Or the excellent crappie spots my favorite fishing guide has shown me.

But those are all distractions from the lesson at hand, which feels like another big one for me, and yep, here it is: What we perceive in others, we strengthen in ourselves.

I’ve been pointing the finger at Fear for some time now but without truly seeing my own fears.

One night when I was awake “wrestling,” as I’ve been a lot lately – six hefty books, a journal and my phone for research on my lap – I wrote down the baseline fears I found myself clinging to:

  1. Harming or “ruining” Iris (my 3-year old daughter)
  2. Not producing that which I am supposed to
  3. Never “knowing”
  4. Losing Tony

I share these only to show value in looking inward. If I’m seeing a fearful world out there, it’s because I’m holding on to fear in my heart in some form. For insane reasons, I must have thought fear would be a better motivator, a better change agent. I had put my faith in fear instead of in love. To me, this is epitomized in believing in the Devil. Our belief in his evil is the only nourishment he needs. Fear wants to survive, and like a malignant cell, it does what it has to do, grasping at anything to keep our belief in it alive.

My fear that I would harm my daughter’s free-spirit, self-esteem, and connection to Source is the very thing that kept me trying to be her dictator, which, of course, has only served to push her away into disconnection and independence.

My fear that I won’t create what I was put on this earth to create keeps me from getting started. It keeps me believing that nothing I do is good-enough, especially for the “grand expression” of whatever my life’s gift is supposed to be.

My fear of never “knowing” is what keeps me in perpetual Seeking mode, instead of resting into the stillness of peace that already resides within.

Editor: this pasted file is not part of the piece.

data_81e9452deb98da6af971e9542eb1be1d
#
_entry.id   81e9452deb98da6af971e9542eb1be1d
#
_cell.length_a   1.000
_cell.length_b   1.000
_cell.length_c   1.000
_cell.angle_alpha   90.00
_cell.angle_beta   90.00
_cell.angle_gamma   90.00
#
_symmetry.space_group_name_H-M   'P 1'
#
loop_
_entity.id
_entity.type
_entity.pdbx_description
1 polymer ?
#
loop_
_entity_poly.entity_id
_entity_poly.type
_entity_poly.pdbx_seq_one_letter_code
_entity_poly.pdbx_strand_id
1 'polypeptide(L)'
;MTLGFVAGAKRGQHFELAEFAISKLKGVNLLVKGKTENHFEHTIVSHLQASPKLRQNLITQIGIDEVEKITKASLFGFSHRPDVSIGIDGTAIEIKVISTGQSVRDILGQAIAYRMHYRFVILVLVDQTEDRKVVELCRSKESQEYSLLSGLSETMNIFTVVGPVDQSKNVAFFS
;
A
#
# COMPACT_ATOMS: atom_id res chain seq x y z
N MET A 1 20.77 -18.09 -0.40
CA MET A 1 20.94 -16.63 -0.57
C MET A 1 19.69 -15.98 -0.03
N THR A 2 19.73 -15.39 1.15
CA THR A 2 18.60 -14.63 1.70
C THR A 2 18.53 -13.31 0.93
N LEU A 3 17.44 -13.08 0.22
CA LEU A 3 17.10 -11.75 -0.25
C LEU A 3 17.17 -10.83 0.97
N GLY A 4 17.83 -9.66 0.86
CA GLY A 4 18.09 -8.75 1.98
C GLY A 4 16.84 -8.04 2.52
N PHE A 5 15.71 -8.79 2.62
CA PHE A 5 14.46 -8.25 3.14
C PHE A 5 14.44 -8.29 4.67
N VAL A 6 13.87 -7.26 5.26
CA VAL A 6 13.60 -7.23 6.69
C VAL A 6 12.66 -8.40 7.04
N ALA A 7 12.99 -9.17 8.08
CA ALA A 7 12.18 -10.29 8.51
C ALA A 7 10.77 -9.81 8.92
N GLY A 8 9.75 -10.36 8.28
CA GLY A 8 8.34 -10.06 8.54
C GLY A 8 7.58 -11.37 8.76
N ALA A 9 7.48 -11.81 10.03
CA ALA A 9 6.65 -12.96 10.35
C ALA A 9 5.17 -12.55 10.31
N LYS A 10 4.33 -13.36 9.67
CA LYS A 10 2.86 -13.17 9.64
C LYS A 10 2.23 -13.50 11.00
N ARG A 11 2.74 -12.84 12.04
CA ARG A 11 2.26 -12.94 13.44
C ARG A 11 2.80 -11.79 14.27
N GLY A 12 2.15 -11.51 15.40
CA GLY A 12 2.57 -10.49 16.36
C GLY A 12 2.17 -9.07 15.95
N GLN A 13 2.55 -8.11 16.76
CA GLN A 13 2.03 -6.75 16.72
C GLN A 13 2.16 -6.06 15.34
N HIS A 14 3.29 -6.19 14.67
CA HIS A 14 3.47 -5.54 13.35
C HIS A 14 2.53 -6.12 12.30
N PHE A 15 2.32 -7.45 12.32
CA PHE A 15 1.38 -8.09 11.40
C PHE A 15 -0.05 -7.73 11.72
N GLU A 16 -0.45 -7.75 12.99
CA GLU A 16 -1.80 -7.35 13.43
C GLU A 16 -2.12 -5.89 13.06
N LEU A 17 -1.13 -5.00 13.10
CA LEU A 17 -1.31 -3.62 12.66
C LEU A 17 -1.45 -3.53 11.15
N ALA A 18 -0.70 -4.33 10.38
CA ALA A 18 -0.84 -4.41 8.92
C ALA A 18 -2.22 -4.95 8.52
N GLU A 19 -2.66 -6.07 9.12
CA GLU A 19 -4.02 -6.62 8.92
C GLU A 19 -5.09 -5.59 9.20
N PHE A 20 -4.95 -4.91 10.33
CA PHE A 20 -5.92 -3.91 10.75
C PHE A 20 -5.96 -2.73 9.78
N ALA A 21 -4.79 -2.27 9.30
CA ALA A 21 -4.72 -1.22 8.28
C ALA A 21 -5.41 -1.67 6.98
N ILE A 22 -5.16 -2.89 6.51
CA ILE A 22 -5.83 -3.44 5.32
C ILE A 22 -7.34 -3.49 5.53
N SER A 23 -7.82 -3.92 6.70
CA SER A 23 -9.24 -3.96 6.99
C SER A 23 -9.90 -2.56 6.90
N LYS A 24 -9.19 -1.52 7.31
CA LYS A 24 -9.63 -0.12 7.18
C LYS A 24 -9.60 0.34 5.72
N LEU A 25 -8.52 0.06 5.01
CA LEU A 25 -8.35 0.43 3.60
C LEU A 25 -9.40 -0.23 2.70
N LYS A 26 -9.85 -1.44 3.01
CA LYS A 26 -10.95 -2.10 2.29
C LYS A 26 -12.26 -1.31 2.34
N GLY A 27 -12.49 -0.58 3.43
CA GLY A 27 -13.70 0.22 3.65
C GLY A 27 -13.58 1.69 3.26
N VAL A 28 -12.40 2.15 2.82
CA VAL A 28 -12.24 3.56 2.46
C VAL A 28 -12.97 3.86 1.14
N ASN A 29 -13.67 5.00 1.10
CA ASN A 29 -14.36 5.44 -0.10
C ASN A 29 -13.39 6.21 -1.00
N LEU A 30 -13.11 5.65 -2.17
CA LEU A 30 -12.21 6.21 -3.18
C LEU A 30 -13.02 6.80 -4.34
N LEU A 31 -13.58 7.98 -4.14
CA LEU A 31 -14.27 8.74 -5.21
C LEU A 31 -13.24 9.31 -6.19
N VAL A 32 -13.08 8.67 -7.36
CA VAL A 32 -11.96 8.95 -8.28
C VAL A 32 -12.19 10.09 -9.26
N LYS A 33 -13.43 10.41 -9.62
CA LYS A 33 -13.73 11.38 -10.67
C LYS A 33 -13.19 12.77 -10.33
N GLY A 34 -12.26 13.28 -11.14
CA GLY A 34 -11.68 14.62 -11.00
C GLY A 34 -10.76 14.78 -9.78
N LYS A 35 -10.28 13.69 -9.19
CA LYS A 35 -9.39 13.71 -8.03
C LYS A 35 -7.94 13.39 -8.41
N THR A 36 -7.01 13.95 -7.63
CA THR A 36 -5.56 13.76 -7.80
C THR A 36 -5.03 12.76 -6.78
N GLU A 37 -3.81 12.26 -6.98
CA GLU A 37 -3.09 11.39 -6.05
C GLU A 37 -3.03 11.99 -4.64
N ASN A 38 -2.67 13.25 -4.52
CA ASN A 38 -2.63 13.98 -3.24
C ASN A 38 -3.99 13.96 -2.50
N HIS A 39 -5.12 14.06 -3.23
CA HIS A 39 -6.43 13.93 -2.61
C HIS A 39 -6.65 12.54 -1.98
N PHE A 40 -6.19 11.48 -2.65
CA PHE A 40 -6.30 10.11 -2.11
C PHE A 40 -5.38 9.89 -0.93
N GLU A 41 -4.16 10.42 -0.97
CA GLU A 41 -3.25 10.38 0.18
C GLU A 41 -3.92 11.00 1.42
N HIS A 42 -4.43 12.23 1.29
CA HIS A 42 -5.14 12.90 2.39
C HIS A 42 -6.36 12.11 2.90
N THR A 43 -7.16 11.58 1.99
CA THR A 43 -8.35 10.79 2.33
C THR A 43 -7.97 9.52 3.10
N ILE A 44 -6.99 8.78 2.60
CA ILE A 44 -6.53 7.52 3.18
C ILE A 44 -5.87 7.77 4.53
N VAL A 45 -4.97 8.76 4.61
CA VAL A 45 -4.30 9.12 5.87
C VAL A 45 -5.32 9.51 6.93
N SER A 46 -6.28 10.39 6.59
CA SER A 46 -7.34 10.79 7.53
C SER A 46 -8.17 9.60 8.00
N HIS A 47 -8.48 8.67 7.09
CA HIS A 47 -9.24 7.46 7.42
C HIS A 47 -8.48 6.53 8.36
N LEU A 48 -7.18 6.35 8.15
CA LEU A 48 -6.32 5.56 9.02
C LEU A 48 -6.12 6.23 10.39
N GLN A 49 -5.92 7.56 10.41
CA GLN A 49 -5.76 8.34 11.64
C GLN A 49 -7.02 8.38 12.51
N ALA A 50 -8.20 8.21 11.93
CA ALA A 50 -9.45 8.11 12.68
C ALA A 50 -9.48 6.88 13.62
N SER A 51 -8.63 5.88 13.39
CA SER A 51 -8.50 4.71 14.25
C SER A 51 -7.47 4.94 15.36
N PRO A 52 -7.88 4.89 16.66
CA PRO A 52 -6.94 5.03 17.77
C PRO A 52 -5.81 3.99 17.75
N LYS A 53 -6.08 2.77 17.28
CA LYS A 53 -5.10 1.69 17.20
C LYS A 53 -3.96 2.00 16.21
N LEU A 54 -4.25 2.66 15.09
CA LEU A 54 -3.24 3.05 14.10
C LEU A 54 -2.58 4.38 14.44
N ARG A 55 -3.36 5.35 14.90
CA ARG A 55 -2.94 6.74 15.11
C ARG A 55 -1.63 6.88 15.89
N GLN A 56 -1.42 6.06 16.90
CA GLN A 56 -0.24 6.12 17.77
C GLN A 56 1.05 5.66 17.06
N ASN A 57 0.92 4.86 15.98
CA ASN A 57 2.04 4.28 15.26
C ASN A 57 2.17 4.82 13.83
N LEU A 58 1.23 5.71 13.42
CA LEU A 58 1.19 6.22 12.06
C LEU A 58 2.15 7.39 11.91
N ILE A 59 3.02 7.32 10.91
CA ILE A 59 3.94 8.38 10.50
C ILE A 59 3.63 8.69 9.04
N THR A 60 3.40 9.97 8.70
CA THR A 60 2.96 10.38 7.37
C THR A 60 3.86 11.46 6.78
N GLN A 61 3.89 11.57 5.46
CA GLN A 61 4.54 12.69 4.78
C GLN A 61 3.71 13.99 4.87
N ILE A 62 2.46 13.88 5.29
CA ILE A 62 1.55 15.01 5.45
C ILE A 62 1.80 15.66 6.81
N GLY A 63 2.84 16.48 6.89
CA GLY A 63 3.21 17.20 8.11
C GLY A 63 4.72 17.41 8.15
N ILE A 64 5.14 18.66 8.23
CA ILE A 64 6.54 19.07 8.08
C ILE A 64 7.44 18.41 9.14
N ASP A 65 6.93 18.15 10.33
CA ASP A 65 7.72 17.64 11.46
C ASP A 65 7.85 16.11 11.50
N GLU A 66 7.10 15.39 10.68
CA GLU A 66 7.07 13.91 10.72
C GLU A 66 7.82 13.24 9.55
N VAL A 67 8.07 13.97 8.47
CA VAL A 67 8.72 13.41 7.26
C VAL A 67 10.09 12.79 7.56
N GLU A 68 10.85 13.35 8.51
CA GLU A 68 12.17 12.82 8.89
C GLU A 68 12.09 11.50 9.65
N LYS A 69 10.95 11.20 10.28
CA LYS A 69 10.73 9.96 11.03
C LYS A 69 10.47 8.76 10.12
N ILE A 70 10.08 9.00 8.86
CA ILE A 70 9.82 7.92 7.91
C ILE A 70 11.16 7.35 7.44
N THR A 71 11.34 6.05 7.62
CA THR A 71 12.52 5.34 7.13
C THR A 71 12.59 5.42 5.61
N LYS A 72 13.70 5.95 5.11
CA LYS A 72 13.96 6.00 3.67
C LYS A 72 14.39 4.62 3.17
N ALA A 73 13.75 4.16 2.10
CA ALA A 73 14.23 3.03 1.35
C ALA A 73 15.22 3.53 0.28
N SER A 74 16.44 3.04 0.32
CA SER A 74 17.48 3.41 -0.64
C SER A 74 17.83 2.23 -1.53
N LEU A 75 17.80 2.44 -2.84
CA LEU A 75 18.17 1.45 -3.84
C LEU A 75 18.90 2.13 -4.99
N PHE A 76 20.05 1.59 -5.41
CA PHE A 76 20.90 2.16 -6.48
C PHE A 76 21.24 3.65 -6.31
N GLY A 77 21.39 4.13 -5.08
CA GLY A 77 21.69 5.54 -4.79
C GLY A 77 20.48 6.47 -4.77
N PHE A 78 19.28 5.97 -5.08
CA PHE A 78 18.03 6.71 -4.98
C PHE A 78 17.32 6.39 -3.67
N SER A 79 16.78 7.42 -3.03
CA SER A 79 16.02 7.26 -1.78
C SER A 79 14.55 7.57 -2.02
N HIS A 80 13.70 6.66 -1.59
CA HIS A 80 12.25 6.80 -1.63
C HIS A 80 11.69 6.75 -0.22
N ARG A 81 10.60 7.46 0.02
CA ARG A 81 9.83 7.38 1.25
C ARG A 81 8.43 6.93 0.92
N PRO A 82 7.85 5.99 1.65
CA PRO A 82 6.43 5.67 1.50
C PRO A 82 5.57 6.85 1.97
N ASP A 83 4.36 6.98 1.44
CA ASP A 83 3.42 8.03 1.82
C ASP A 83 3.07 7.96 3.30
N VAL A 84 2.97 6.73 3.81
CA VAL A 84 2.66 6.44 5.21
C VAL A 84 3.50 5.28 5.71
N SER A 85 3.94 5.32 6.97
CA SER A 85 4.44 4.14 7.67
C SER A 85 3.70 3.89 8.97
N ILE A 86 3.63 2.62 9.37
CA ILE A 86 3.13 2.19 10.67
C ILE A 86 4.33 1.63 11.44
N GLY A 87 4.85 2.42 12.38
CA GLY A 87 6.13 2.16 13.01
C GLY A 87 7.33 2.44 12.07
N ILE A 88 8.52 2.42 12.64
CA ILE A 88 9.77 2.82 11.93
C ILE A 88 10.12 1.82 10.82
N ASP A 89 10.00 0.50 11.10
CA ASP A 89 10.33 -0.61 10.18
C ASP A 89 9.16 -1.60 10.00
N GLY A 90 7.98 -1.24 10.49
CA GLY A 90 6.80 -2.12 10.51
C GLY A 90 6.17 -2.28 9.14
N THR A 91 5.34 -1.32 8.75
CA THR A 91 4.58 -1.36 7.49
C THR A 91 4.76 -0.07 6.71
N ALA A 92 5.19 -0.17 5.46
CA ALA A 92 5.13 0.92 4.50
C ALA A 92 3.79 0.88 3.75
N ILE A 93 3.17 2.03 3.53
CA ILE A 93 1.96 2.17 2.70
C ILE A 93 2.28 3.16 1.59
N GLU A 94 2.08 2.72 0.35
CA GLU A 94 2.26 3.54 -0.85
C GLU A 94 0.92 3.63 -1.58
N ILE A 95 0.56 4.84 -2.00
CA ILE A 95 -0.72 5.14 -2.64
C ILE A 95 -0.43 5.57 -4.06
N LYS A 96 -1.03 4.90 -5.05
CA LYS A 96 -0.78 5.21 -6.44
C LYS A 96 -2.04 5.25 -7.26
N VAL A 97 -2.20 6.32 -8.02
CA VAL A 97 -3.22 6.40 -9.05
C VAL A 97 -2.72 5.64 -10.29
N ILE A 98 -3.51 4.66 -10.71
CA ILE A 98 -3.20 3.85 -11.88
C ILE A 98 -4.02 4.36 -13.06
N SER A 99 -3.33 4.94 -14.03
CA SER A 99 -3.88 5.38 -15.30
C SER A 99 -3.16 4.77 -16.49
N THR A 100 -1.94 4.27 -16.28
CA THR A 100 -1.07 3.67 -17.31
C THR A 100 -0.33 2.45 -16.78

My fear of losing the man I’ve chosen to love turns my focus away from Giving to him and tailspins me into worrying about what I’m Getting from him.

A Course in Miracles teaches that anything that engenders fear is divisive. It divides us from our fellow humans and it divides us from God.

In the political arena, politicians who preach fear, i.e., “our country is going down the tubes and I alone am here to save it…” are not uniting us, they are dividing us and very damagingly so.

We can’t rest in the peace of God while we are divided, while we are hating Donald Trump, or hating anything, for that matter. The Bible says that God hates that which is contrary to love, but either I’m misreading it or frankly, I just don’t buy it. If God is One, God can’t know or hate that which is other than Him, because otherness, contrariness can’t exist in Oneness. Hate stems from fear, and God knows no fear. Fear was made up in our minds to keep us separate from God.

But whoa Nellie, let’s not go there just quite yet. I’m still new to the Bible and I probably shouldn’t preach what I’m wrestling about.

Hey, look! A moose!

To wrap up this not-so-round-about rant, I was afraid of Donald Trump winning, but I’m not anymore. Not because it seems less and less likely, but because I can choose to reside in peace. I can choose love over fear.

Whatever happens in the election, whatever happens regarding my four baseline fears I shared with you, I know that everything will work out perfectly. Fear may seem powerful because it leads to strong reactions, but it is in fact the ultimate weakness. Nothing built on fear can last.

Including presidential campaigns.

And circus peanuts.

 

(Photo by Lauren Garfinkle via her EdibleGovernment Project and Creative Commons content.)